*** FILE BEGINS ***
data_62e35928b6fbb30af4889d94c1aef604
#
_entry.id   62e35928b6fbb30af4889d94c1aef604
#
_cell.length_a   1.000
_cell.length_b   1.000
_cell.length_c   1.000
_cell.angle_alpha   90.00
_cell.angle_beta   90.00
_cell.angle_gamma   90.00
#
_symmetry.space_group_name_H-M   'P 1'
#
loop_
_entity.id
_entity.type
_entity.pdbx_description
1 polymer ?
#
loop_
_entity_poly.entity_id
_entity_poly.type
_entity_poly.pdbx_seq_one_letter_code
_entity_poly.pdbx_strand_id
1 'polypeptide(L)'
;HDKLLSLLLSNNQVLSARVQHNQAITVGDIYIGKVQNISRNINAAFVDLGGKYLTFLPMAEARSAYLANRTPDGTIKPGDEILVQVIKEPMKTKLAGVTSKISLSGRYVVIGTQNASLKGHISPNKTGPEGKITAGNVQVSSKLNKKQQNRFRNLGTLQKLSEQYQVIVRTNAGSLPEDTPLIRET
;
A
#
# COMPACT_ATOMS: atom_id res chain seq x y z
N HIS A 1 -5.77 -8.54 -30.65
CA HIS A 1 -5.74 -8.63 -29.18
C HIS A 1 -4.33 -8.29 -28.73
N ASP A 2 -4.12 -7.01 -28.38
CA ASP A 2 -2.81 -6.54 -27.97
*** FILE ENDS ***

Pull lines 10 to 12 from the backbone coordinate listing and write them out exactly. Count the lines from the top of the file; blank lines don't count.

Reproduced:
_cell.angle_gamma   90.00
#
_symmetry.space_group_name_H-M   'P 1'